Reviving the dead and finding closure: Hamilton writer's short story longlisted for prize

A figure makes their way through an all-white hallway, the wooden floor creaking beneath them with every step, as they approach a harsh spillage of light that begins to envelop and swallow their body.

'It’s quite a long game, the writing game that we play'

Amanda Leduc is an author from Hamilton, Ont. Her short story All This, and Heaven Too was longlisted for the CBC Books Short Story Prize. (Trevor Cole)

A figure makes their way through an all-white hallway, the wooden floor creaking beneath them with every step, as they approach a harsh spillage of light that begins to envelop and swallow their body.

And then a hand firmly grabs hold of the figure's arm, pulling them back to safety from the hungry light.

It's the hand of Amy, the main character in Hamilton writer Amanda Leduc's short story, All This, and Heaven Too. It's one of 31 stories longlisted for the CBC Short Story Prize.

Amy possesses an impressive ability, which Leduc defines as a "superpower" — she can bring the recently deceased back to life, just by touching their hand.

That touch leads her to the white hallway, a familiar visualization of death, where she coaxes the not-yet-departed spirit to return to the living world.

The story is centred around themes of forgiveness, magic, and bullying — Leduc drew from her own experiences of being picked on as a child.

The long haul

Writing has been a life-long effort for Leduc. She's now 36-years-old, but can still clearly recall her aspirations as a five-year-old to become a writer of novels.

"It's quite a long game, the writing game that we play," she said.

That initial desire as a child eventually led her to the University of Victoria, where she completed her undergraduate degree in creative writing. She later undertook a master's of creative writing in Scotland.

Leduc was born and raised in Hamilton. After spending a significant amount of time away from the city, she's glad to be back. She's formed a circle of book-lovers and fellow writers to share stories and help develop each other's writing.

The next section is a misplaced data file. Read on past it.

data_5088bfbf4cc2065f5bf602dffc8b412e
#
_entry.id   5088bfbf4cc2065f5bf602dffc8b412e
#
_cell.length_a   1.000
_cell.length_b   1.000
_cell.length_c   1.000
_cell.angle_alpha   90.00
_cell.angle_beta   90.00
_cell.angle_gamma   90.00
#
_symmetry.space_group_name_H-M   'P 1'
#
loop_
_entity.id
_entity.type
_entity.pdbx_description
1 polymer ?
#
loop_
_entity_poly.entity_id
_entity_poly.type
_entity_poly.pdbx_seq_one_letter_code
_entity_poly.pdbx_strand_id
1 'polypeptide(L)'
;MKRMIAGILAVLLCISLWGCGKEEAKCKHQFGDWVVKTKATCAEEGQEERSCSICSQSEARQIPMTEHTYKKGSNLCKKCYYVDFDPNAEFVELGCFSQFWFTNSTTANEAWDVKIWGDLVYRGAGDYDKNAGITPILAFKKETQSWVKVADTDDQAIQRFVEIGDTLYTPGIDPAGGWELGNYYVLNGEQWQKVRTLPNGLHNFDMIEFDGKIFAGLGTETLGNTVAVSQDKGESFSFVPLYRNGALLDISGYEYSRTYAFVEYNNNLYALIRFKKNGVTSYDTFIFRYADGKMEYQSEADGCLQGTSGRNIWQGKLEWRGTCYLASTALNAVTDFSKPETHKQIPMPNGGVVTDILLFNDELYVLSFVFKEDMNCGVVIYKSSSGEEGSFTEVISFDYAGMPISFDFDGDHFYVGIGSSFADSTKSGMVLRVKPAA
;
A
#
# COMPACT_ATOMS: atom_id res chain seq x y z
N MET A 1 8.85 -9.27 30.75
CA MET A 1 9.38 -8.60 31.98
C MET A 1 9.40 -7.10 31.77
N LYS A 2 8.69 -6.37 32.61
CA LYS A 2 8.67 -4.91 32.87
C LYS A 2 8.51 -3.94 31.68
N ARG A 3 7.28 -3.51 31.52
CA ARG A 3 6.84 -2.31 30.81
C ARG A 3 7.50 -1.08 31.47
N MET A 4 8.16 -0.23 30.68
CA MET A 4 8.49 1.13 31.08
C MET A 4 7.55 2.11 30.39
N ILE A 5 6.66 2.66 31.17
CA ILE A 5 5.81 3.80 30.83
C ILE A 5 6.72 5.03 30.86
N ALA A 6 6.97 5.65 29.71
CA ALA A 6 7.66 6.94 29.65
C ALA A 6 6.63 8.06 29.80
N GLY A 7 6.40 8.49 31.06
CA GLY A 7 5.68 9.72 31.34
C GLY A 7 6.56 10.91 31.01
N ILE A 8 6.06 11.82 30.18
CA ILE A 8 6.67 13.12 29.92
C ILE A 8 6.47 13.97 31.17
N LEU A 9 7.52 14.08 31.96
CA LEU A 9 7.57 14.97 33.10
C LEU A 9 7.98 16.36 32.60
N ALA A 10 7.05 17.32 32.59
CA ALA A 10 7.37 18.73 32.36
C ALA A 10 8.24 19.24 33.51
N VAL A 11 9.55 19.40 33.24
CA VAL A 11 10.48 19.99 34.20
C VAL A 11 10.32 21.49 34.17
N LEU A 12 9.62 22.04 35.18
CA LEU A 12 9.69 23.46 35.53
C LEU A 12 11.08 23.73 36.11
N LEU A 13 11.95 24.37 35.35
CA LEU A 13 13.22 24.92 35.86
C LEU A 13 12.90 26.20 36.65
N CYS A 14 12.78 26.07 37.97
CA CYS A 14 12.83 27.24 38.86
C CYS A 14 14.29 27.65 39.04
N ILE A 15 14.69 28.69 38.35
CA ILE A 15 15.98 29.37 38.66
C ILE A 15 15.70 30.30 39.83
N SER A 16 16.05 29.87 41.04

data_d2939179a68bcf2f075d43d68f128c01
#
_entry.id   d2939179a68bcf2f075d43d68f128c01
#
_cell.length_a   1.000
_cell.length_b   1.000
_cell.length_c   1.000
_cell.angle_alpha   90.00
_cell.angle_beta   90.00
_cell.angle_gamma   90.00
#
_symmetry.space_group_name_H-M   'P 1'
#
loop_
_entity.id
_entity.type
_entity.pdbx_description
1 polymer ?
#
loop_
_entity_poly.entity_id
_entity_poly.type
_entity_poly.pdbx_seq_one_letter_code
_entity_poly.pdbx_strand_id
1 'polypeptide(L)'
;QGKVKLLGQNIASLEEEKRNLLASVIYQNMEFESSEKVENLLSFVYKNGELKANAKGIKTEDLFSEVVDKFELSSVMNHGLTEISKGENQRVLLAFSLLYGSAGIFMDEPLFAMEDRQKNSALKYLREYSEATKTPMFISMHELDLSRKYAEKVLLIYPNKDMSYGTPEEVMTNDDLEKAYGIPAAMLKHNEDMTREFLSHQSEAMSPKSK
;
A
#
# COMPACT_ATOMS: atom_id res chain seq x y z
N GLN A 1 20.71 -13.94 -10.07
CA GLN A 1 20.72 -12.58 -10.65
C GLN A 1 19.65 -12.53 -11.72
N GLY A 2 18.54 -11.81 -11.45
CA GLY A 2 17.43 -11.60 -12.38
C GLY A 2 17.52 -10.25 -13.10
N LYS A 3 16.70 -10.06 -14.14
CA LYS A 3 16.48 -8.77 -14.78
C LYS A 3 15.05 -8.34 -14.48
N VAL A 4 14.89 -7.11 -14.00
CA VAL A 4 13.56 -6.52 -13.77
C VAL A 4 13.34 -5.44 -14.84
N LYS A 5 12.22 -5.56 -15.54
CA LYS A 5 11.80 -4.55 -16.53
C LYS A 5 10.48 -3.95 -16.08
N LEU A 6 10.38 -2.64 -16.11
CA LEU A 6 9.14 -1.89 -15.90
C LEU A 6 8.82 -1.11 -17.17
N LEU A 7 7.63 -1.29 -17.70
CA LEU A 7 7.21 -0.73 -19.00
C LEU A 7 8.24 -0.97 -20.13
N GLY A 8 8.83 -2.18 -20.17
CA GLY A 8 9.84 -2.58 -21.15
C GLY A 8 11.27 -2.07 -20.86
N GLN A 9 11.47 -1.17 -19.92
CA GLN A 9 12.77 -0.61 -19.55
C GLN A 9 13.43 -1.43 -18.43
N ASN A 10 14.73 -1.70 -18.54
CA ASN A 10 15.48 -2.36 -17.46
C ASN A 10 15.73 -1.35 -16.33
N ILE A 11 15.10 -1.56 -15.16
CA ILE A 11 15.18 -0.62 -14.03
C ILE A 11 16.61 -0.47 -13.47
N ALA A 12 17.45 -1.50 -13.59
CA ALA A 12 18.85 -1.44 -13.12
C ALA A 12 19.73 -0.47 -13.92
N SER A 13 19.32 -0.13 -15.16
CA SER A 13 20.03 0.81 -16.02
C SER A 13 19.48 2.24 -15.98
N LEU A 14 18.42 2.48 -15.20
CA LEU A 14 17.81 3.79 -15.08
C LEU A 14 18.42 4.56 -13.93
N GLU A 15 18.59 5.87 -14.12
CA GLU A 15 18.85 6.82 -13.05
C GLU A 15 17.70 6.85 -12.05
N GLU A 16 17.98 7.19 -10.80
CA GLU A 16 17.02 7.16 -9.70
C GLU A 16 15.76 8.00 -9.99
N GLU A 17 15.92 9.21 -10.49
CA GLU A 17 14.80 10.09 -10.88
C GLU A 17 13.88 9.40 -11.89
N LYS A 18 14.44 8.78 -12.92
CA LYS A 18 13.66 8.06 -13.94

Hamilton writers tend to be friendly, optimistic about each other's work, and very supportive, Leduc said.

Leduc completed her master’s of creative writing in Scotland. (Visitscotland.com)

All This, and Heaven Too was born during her days as a master's student. It began as a much longer piece, but Leduc began to condense it over time as she was "unable to find a home" for it in any publications.

So she kept it in her back pocket for seven years.

Putting feelings to paper

After receiving word that the story had been longlisted for the CBC Books Short Story Prize, Leduc felt a certain sense of closure — a feeling also closely associated with her philosophy of writing as a whole.

"Writing can be very cathartic," she said, especially when able to apply a narrative structure to a significant moment in your past.

Leduc describes it as an "oddly technical way" to distance yourself from those feelings, which may have made you suffer for a long duration, and "move beyond them."

In her longlisted short story, Leduc meditates on her own thoughts and feelings of forgiveness and bullying to attempt closure.

Death may come

Throughout the story, main character Amy saves her cancer-struck grandmother, a stranger with a failing heart , and a fourteen-year-old skateboarder whose skull cracks on a sidewalk curb.

"You should wear a helmet," she suggests after reviving him.

Writing feelings down can be cathartic and help with obtaining closure for events that might have troubled you in the past, Leduc says. (Jessica Gow/TT/Associated Press)

Things change when Amy witnesses a devastating car crash and discovers one of the victims, who is severely injured and just barely clinging to life, is a former school-mate — one who often harshly bullied Amy.

The dying woman apologizes for her past behaviour and Amy struggles with the power she wields to save the woman, contemplating the idea of forgiveness.

"I wanted to explore what forgiveness could mean in a situation where someone might be reluctant to give it — and specifically, where that forgiveness might literally mean the difference between life and death," Leduc said.


Justin Mowat


Justin Mowat is a reporter with CBC Hamilton and also spends time in Toronto at News Network. Reach him at: justin.mowat@cbc.ca


To encourage thoughtful and respectful conversations, first and last names will appear with each submission to CBC/Radio-Canada's online communities (except in children and youth-oriented communities). Pseudonyms will no longer be permitted.

By submitting a comment, you accept that CBC has the right to reproduce and publish that comment in whole or in part, in any manner CBC chooses. Please note that CBC does not endorse the opinions expressed in comments. Comments on this story are moderated according to our Submission Guidelines. Comments are welcome while open. We reserve the right to close comments at any time.

Become a CBC Member

Join the conversation  Create account

Already have an account?